“The Pro V1 RCT showcases the strength of our research and development team and speaks to what goes into every Titleist golf ball,” says Stone.

The subtext there is that perhaps golfers don’t always appreciate ball technology as much as they do club technology. The RCT project provided an opportunity to show that Titleist is an innovator capable of creating products that advance the entire industry.

A golf ball that can deliver near-100% accuracy in indoor Trackman environments has never existed before. Given the popularity of Trackman, it seems inevitable that it will have a meaningful impact.

There are perhaps what I guess we can call psychological implications as well. It’s a safe bet that not everyone will be overtly aware of the Pro V1 RCT, but the reality is that, as of November 3rd, there’s a new standard in indoor fitting with Trackman. If you’re a fitter and you’re not (or if you’re a golfer whose fitter isn’t) using a Titleist Pro V1 RCT, you’re not getting the most accurate data out of Trackman. To best ensure the accuracy of Trackman indoors, the ball needs to be a Titleist.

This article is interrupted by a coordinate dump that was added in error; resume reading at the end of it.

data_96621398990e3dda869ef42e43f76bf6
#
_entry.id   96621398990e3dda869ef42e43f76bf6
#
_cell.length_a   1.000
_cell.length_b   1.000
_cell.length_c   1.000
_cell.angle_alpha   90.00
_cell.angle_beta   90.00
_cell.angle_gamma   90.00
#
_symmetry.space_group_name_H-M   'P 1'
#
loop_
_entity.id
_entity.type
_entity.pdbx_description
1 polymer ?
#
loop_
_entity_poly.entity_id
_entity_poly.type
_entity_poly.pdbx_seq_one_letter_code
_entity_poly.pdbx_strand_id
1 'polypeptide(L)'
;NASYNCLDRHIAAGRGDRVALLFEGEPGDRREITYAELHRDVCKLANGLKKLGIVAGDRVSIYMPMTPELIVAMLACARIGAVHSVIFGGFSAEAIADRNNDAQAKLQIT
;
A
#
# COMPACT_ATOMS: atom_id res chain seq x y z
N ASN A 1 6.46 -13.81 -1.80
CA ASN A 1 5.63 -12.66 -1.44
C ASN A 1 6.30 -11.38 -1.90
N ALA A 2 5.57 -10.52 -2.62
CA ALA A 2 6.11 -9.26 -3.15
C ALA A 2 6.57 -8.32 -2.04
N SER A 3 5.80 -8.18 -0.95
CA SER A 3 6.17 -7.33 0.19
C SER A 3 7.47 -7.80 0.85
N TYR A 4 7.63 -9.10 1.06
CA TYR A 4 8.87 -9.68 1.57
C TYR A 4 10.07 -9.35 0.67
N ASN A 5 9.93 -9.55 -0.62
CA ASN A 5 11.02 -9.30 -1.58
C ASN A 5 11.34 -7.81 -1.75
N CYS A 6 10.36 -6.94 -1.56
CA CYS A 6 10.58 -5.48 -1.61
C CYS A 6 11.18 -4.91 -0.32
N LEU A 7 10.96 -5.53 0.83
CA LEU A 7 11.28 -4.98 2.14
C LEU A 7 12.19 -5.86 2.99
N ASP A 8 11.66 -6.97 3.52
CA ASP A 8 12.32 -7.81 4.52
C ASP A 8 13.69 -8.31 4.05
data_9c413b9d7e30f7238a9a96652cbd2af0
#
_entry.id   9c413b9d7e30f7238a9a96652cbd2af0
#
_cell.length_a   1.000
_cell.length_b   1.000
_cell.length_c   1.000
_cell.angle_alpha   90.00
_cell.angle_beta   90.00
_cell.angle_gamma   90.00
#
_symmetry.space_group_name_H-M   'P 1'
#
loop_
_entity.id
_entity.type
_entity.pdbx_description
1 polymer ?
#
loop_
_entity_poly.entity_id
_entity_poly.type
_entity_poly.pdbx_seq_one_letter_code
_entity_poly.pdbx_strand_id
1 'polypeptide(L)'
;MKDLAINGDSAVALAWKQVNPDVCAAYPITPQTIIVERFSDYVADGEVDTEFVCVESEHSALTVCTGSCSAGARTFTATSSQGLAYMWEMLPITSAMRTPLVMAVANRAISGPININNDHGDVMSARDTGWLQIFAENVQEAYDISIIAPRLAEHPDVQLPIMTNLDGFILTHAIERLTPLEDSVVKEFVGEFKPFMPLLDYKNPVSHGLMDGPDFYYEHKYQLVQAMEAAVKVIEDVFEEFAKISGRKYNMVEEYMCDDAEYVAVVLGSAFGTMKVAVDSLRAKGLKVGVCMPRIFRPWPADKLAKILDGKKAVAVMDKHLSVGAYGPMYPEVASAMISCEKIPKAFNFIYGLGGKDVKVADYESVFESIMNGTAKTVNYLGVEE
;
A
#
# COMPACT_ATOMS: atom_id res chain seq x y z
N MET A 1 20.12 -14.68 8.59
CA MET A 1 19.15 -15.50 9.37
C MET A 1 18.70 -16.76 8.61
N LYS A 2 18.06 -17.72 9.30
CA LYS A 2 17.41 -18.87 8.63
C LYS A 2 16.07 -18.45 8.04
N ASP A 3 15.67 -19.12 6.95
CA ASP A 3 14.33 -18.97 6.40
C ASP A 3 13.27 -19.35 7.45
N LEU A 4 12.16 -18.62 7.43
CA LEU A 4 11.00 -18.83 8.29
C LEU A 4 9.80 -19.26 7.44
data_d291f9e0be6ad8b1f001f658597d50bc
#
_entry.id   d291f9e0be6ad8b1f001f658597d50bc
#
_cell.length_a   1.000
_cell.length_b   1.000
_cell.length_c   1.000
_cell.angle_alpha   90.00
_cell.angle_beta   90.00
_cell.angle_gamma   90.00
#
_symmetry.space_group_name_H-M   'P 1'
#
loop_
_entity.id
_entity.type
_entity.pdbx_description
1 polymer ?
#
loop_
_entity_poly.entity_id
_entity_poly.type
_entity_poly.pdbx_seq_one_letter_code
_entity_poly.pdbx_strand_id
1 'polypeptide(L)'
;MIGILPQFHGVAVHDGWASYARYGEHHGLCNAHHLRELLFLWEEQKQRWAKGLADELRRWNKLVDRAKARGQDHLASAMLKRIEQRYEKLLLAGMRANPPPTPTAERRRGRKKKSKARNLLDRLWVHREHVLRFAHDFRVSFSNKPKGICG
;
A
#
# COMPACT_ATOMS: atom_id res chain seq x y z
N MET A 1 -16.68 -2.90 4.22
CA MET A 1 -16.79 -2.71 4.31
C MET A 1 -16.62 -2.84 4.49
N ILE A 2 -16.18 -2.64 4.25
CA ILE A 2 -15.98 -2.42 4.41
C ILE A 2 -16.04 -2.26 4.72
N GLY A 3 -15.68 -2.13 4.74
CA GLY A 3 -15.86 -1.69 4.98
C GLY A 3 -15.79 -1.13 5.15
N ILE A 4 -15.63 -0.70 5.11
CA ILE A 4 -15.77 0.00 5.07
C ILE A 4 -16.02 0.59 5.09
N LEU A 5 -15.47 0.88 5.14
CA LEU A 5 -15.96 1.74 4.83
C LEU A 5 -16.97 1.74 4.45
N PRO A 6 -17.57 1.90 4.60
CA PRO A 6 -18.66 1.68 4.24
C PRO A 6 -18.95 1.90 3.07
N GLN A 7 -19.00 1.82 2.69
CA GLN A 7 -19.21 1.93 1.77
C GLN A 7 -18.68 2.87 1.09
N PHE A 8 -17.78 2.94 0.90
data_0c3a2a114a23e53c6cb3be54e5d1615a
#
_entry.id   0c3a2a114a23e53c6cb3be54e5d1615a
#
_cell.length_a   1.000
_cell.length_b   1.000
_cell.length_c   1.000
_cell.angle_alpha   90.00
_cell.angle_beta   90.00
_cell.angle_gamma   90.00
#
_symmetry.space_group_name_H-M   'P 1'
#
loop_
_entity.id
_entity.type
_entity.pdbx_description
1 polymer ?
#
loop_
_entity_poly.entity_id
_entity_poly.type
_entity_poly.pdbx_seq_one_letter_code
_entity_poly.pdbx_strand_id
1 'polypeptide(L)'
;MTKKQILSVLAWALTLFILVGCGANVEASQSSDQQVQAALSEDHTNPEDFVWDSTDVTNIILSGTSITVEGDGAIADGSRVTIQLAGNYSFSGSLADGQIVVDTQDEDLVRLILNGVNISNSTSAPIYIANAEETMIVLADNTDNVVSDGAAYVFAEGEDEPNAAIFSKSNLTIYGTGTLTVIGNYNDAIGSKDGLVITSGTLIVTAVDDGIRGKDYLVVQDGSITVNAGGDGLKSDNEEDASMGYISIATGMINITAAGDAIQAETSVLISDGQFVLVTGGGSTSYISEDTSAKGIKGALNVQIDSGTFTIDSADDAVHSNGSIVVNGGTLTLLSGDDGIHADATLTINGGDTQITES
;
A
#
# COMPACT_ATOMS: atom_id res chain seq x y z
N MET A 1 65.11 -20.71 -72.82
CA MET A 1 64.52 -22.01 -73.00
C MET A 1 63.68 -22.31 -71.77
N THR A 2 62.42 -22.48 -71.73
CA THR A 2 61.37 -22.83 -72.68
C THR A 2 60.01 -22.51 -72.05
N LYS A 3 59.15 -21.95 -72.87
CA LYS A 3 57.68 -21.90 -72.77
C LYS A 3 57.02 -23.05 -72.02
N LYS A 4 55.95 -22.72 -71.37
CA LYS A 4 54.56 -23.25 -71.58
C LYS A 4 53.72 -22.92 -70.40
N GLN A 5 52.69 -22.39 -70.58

In a perfect world, every golfer would get fitted for clubs using the ball they play every day. In our imperfect world, at a minimum, fitters should use the best available tools to get the best possible results for their customers. Assuming the Pro V1 RCT works as advertised, it absolutely should be one of those tools. Incidentally, while it might be a bit uncomfortable, this is almost certainly true for Titleist’s competitors as well. Trackman launch monitors in indoor hitting bays across Carlsbad will work better when the Titleist Pro V1 RCT is the ball being hit.

Only a Matter of Time?